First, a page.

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Commentary

Defending Yourself Against Terror


     
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Terrorism is a diffuse threat that cries out for diffuse solutions. One practical step toward combating domestic terrorism is an armed citizenry who exercise their Second Amendment right to bear arms.

Until a hijacking or explosion occurs, it can be impossible to tell who is a terrorist and what will be targeted. The paranoia spread by this uncertainty is one of the weapons wielded by terrorists. They depend upon the fact that law-enforcement cannot be everywhere and, as you go about your daily life, you will never feel safe.

People must now play a more active role in their own self-protection. It is important for ordinary, responsible citizens to be able to own and carry guns in order to protect themselves, their families, and innocent by-standers.

In Israel, about ten percent of the adult population have permits to carry concealed weapons. In an article in the Sept. 28 Wall Street Journal, Dr. John Lott, a senior research scholar at Yale University Law School, commented on how Israel’s gun policies provide a barrier against terrorism, making its citizens far more difficult to victimize. Lott estimates that to equal this per capita rate of permit holding in the United States, “Americans would have to increase the number of permits from 3.5 million to almost 21 million.”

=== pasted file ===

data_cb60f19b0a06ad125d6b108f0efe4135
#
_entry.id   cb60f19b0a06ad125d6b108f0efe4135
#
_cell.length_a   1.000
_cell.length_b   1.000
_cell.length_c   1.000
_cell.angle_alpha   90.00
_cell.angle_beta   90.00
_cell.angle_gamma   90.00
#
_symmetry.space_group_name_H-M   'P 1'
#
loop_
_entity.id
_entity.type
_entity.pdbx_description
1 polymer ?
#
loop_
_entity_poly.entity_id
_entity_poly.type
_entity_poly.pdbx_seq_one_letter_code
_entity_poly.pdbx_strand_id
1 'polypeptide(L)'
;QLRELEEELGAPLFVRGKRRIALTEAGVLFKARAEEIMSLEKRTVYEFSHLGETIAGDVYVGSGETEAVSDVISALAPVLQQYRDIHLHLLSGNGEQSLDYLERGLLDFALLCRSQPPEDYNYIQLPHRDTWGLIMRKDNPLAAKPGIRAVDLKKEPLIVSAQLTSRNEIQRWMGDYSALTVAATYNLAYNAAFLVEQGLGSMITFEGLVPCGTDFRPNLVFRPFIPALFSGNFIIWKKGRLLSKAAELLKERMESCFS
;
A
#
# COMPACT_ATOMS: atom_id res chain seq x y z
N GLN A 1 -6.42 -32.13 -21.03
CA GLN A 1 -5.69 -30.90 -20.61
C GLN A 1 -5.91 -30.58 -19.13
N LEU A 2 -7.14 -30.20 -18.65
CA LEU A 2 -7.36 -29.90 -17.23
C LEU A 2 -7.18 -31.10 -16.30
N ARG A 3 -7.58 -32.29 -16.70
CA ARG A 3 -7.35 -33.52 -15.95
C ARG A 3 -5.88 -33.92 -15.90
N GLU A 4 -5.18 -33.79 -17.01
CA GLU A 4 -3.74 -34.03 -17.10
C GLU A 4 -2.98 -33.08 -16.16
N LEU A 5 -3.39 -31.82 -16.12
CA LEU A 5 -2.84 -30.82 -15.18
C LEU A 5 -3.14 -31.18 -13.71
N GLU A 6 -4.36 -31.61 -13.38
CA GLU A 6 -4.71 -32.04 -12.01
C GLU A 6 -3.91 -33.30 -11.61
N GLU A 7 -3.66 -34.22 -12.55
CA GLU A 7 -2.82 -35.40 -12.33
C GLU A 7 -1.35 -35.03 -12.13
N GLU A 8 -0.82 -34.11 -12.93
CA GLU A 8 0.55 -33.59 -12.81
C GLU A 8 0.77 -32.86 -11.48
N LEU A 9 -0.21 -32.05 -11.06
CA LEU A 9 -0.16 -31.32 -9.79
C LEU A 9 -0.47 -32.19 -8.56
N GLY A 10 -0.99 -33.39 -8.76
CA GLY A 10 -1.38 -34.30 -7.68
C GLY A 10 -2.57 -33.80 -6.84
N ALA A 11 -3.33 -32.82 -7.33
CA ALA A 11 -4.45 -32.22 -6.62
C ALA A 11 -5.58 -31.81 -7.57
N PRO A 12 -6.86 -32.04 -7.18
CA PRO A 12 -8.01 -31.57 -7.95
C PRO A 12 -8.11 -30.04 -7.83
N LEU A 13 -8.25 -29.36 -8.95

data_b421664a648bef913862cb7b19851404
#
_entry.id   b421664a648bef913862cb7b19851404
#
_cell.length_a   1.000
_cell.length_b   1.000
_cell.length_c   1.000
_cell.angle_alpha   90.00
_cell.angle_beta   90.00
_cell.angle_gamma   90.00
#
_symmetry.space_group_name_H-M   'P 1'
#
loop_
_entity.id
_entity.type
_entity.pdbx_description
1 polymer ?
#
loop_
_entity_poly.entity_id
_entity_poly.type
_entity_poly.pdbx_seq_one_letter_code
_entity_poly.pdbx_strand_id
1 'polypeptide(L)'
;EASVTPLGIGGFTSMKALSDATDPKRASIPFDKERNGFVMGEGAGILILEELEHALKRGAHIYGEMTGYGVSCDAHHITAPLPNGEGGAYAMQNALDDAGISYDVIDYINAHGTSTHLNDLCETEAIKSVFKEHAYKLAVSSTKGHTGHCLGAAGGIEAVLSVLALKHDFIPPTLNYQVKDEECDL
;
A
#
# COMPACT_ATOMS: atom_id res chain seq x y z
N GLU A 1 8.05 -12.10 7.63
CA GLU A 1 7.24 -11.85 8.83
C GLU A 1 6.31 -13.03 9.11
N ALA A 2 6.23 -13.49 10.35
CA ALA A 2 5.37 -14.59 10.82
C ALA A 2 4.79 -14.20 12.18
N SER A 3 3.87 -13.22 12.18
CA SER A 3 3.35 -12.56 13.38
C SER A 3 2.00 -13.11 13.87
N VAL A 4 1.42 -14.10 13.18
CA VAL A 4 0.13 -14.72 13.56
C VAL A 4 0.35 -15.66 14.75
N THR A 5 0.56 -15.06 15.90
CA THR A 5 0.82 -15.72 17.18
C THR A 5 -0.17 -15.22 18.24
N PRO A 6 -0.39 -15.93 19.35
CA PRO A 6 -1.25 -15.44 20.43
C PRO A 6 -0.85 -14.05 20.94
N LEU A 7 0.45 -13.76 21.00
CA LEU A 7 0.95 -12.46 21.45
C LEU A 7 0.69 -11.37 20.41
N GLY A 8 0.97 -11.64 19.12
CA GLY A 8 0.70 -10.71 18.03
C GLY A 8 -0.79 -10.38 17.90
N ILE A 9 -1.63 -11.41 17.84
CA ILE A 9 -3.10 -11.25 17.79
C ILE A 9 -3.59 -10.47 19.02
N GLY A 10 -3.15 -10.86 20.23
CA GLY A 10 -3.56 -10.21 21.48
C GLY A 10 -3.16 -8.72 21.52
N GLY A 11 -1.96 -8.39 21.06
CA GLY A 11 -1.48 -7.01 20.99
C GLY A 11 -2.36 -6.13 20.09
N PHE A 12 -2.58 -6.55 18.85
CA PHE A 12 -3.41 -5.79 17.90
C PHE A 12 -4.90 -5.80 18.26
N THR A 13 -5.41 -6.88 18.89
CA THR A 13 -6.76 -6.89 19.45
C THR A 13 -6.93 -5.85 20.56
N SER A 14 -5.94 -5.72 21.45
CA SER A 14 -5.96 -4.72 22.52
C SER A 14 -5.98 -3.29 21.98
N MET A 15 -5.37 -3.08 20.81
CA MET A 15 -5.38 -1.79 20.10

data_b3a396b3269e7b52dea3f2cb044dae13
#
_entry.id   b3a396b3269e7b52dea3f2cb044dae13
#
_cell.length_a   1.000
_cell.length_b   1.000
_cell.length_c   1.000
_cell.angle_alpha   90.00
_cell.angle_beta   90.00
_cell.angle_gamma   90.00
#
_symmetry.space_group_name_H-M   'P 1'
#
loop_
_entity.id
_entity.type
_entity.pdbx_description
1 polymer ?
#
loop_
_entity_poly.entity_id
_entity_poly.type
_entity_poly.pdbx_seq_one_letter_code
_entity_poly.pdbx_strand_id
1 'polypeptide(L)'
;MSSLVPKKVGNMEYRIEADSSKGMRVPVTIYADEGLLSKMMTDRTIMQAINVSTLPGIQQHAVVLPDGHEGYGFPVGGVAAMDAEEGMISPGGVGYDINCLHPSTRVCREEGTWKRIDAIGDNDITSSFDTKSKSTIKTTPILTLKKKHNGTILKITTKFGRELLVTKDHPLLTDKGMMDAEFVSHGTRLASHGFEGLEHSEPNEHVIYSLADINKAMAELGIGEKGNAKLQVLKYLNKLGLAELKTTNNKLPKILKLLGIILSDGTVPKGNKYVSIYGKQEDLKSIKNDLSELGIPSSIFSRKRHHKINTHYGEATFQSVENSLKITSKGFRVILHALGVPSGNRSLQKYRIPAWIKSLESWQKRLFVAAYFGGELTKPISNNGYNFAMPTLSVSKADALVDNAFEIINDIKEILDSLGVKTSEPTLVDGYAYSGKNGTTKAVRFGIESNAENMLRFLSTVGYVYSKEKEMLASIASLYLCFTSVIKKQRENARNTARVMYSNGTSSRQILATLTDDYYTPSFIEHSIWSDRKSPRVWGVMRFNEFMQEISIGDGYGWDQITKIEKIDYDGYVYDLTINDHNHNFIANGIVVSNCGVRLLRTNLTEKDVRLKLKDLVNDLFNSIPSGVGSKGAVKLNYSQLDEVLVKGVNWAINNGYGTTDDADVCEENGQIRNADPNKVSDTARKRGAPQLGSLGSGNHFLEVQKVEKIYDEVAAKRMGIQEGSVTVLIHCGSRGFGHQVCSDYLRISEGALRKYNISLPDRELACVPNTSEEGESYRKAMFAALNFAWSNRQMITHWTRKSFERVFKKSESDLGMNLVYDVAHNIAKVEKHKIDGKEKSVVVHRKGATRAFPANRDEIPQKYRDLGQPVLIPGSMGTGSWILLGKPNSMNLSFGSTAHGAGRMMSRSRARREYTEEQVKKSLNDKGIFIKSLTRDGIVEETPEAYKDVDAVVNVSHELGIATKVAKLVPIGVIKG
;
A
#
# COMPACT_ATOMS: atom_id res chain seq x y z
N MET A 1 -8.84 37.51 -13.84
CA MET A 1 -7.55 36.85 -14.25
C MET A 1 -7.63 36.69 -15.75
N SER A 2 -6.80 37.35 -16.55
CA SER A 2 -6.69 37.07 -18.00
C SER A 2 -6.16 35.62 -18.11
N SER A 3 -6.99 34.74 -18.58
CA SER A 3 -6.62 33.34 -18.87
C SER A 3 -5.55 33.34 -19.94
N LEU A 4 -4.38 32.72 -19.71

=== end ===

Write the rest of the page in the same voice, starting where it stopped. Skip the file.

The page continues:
The strategy of an armed citizenry offers many advantages. It does not preclude other options or violate civil liberties; it does not require a draft; and it costs the taxpayer nothing.

It is a fundamental part of the American character to defend the innocent even at great risk. The passenger-heroes of United Airline Flight 93, who overtook their hijackers and forced their plane down before it could hit its intended target, died to save the lives of people on the ground — people they did not know. But only 33 states allow law-abiding citizens to carry weapons. “Right-to-carry” policies would encourage ordinary people to defend themselves.

The United States has a long tradition of private citizens participating in defense during times of war. As far back as the Revolutionary War, civilians who met certain requirements (such as posting a security bond) were granted “Letters of Marque and Reprisal” by congress which allowed them to arm “a private ship of war.” During the American Revolution and the War of 1812, these “privateers” were particularly effective against the British who encouraged pirates to seize and plunder American merchant ships.

On Sept. 25, Rep. Ron Paul, R-Texas, recommended that Congress consider exercising it’s Constitutional power to grant Letters of Marque and Reprisal. “Today, we have a new type of deadly piracy, in the high sky over our country. The solution the founders came up with under these circumstances was for Congress to grant letters of Marque and Reprisal,” Paul said. Again, this strategy has advantages. It does not preclude other options; it doesn’t necessarily involve civil liberties or reshape geopolitics; it narrowly targets terrorists at no taxpayer expense.